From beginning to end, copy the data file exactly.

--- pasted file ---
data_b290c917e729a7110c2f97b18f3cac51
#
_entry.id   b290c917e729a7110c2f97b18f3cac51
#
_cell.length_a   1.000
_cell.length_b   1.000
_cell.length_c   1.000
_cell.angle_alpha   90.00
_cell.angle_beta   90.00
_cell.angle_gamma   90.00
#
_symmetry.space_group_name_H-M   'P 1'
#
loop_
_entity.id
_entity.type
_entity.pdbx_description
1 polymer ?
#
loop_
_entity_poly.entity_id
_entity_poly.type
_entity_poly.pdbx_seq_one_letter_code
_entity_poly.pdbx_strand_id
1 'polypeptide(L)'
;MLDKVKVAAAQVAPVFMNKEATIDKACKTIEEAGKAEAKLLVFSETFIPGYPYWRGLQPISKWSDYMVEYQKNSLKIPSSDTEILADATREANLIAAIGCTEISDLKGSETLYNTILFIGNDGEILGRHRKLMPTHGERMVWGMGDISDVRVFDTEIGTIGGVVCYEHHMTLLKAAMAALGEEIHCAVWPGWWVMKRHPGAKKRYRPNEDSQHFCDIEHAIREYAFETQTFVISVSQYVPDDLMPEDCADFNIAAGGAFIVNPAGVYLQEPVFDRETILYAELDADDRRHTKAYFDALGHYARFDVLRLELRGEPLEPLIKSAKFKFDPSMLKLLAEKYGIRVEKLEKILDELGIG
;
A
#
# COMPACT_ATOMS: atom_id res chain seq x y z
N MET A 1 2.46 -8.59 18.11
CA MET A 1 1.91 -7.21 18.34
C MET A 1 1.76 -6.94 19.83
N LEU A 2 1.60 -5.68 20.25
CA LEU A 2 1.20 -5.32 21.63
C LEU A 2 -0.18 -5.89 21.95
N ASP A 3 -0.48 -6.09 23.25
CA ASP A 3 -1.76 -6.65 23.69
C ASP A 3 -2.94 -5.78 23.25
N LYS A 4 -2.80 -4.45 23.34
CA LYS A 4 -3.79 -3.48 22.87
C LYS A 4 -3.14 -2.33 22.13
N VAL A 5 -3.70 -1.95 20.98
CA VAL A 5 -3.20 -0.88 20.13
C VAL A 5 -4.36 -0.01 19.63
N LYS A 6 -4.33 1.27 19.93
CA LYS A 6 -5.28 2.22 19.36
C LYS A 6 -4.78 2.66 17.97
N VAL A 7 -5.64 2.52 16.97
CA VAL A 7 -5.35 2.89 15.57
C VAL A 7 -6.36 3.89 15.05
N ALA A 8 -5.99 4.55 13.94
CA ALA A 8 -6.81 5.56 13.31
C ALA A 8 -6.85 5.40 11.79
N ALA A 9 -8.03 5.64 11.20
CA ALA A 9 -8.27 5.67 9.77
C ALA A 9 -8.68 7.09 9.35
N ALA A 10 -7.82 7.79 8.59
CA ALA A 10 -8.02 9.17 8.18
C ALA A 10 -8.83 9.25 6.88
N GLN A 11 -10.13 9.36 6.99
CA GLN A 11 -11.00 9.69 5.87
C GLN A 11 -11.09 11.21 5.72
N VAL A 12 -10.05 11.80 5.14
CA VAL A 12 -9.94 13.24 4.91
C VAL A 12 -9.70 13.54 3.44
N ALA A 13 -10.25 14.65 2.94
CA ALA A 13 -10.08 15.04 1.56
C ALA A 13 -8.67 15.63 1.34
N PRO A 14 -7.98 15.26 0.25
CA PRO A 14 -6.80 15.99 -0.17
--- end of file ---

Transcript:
data_b290c917e729a7110c2f97b18f3cac51
#
_entry.id   b290c917e729a7110c2f97b18f3cac51
#
_cell.length_a   1.000
_cell.length_b   1.000
_cell.length_c   1.000
_cell.angle_alpha   90.00
_cell.angle_beta   90.00
_cell.angle_gamma   90.00
#
_symmetry.space_group_name_H-M   'P 1'
#
loop_
_entity.id
_entity.type
_entity.pdbx_description
1 polymer ?
#
loop_
_entity_poly.entity_id
_entity_poly.type
_entity_poly.pdbx_seq_one_letter_code
_entity_poly.pdbx_strand_id
1 'polypeptide(L)'
;MLDKVKVAAAQVAPVFMNKEATIDKACKTIEEAGKAEAKLLVFSETFIPGYPYWRGLQPISKWSDYMVEYQKNSLKIPSSDTEILADATREANLIAAIGCTEISDLKGSETLYNTILFIGNDGEILGRHRKLMPTHGERMVWGMGDISDVRVFDTEIGTIGGVVCYEHHMTLLKAAMAALGEEIHCAVWPGWWVMKRHPGAKKRYRPNEDSQHFCDIEHAIREYAFETQTFVISVSQYVPDDLMPEDCADFNIAAGGAFIVNPAGVYLQEPVFDRETILYAELDADDRRHTKAYFDALGHYARFDVLRLELRGEPLEPLIKSAKFKFDPSMLKLLAEKYGIRVEKLEKILDELGIG
;
A
#
# COMPACT_ATOMS: atom_id res chain seq x y z
N MET A 1 2.46 -8.59 18.11
CA MET A 1 1.91 -7.21 18.34
C MET A 1 1.76 -6.94 19.83
N LEU A 2 1.60 -5.68 20.25
CA LEU A 2 1.20 -5.32 21.63
C LEU A 2 -0.18 -5.89 21.95
N ASP A 3 -0.48 -6.09 23.25
CA ASP A 3 -1.76 -6.65 23.69
C ASP A 3 -2.94 -5.78 23.25
N LYS A 4 -2.80 -4.45 23.34
CA LYS A 4 -3.79 -3.48 22.87
C LYS A 4 -3.14 -2.33 22.13
N VAL A 5 -3.70 -1.95 20.98
CA VAL A 5 -3.20 -0.88 20.13
C VAL A 5 -4.36 -0.01 19.63
N LYS A 6 -4.33 1.27 19.93
CA LYS A 6 -5.28 2.22 19.36
C LYS A 6 -4.78 2.66 17.97
N VAL A 7 -5.64 2.52 16.97
CA VAL A 7 -5.35 2.89 15.57
C VAL A 7 -6.36 3.89 15.05
N ALA A 8 -5.99 4.55 13.94
CA ALA A 8 -6.81 5.56 13.31
C ALA A 8 -6.85 5.40 11.79
N ALA A 9 -8.03 5.64 11.20
CA ALA A 9 -8.27 5.67 9.77
C ALA A 9 -8.68 7.09 9.35
N ALA A 10 -7.82 7.79 8.59
CA ALA A 10 -8.02 9.17 8.18
C ALA A 10 -8.83 9.25 6.88
N GLN A 11 -10.13 9.36 6.99
CA GLN A 11 -11.00 9.69 5.87
C GLN A 11 -11.09 11.21 5.72
N VAL A 12 -10.05 11.80 5.14
CA VAL A 12 -9.94 13.24 4.91
C VAL A 12 -9.70 13.54 3.44
N ALA A 13 -10.25 14.65 2.94
CA ALA A 13 -10.08 15.04 1.56
C ALA A 13 -8.67 15.63 1.34
N PRO A 14 -7.98 15.26 0.25
CA PRO A 14 -6.80 15.99 -0.17